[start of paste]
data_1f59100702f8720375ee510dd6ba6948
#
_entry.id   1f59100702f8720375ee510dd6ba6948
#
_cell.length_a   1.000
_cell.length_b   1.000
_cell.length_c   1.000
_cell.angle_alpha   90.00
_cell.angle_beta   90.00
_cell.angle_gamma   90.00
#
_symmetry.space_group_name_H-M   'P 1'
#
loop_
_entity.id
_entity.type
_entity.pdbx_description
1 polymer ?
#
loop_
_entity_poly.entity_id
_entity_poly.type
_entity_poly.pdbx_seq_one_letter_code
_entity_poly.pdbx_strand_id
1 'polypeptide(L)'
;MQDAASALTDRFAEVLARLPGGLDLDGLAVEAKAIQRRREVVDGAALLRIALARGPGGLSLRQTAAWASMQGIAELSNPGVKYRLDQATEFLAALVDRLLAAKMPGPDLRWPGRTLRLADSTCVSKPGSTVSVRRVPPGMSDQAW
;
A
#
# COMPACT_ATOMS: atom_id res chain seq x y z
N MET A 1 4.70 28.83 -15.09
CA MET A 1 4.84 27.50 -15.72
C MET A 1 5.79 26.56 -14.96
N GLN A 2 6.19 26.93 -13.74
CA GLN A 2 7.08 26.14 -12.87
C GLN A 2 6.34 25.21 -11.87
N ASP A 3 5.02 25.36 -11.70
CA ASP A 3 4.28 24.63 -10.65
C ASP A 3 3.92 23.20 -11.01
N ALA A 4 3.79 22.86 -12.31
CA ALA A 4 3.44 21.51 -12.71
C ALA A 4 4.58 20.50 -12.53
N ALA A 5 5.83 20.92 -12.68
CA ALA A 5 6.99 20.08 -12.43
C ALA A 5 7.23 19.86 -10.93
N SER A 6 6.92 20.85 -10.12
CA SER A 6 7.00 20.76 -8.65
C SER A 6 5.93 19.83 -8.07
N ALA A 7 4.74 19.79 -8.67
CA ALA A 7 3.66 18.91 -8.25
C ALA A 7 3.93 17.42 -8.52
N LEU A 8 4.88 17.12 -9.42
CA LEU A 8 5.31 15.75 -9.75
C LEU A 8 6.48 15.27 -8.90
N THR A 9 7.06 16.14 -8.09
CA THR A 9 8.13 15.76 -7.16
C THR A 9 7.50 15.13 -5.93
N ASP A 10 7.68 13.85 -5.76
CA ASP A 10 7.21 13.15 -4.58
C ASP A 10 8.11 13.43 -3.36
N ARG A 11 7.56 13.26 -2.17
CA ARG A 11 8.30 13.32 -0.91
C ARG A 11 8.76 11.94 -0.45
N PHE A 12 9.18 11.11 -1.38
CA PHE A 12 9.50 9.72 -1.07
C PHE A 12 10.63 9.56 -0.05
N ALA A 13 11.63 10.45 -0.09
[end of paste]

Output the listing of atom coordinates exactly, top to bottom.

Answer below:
data_1f59100702f8720375ee510dd6ba6948
#
_entry.id   1f59100702f8720375ee510dd6ba6948
#
_cell.length_a   1.000
_cell.length_b   1.000
_cell.length_c   1.000
_cell.angle_alpha   90.00
_cell.angle_beta   90.00
_cell.angle_gamma   90.00
#
_symmetry.space_group_name_H-M   'P 1'
#
loop_
_entity.id
_entity.type
_entity.pdbx_description
1 polymer ?
#
loop_
_entity_poly.entity_id
_entity_poly.type
_entity_poly.pdbx_seq_one_letter_code
_entity_poly.pdbx_strand_id
1 'polypeptide(L)'
;MQDAASALTDRFAEVLARLPGGLDLDGLAVEAKAIQRRREVVDGAALLRIALARGPGGLSLRQTAAWASMQGIAELSNPGVKYRLDQATEFLAALVDRLLAAKMPGPDLRWPGRTLRLADSTCVSKPGSTVSVRRVPPGMSDQAW
;
A
#
# COMPACT_ATOMS: atom_id res chain seq x y z
N MET A 1 4.70 28.83 -15.09
CA MET A 1 4.84 27.50 -15.72
C MET A 1 5.79 26.56 -14.96
N GLN A 2 6.19 26.93 -13.74
CA GLN A 2 7.08 26.14 -12.87
C GLN A 2 6.34 25.21 -11.87
N ASP A 3 5.02 25.36 -11.70
CA ASP A 3 4.28 24.63 -10.65
C ASP A 3 3.92 23.20 -11.01
N ALA A 4 3.79 22.86 -12.31
CA ALA A 4 3.44 21.51 -12.71
C ALA A 4 4.58 20.50 -12.53
N ALA A 5 5.83 20.92 -12.68
CA ALA A 5 6.99 20.08 -12.43
C ALA A 5 7.23 19.86 -10.93
N SER A 6 6.92 20.85 -10.12
CA SER A 6 7.00 20.76 -8.65
C SER A 6 5.93 19.83 -8.07
N ALA A 7 4.74 19.79 -8.67
CA ALA A 7 3.66 18.91 -8.25
C ALA A 7 3.93 17.42 -8.52
N LEU A 8 4.88 17.12 -9.42
CA LEU A 8 5.31 15.75 -9.75
C LEU A 8 6.48 15.27 -8.90
N THR A 9 7.06 16.14 -8.09
CA THR A 9 8.13 15.76 -7.16
C THR A 9 7.50 15.13 -5.93
N ASP A 10 7.68 13.85 -5.76
CA ASP A 10 7.21 13.15 -4.58
C ASP A 10 8.11 13.43 -3.36
N ARG A 11 7.56 13.26 -2.17
CA ARG A 11 8.30 13.32 -0.91
C ARG A 11 8.76 11.94 -0.45
N PHE A 12 9.18 11.11 -1.38
CA PHE A 12 9.50 9.72 -1.07
C PHE A 12 10.63 9.56 -0.05
N ALA A 13 11.63 10.45 -0.09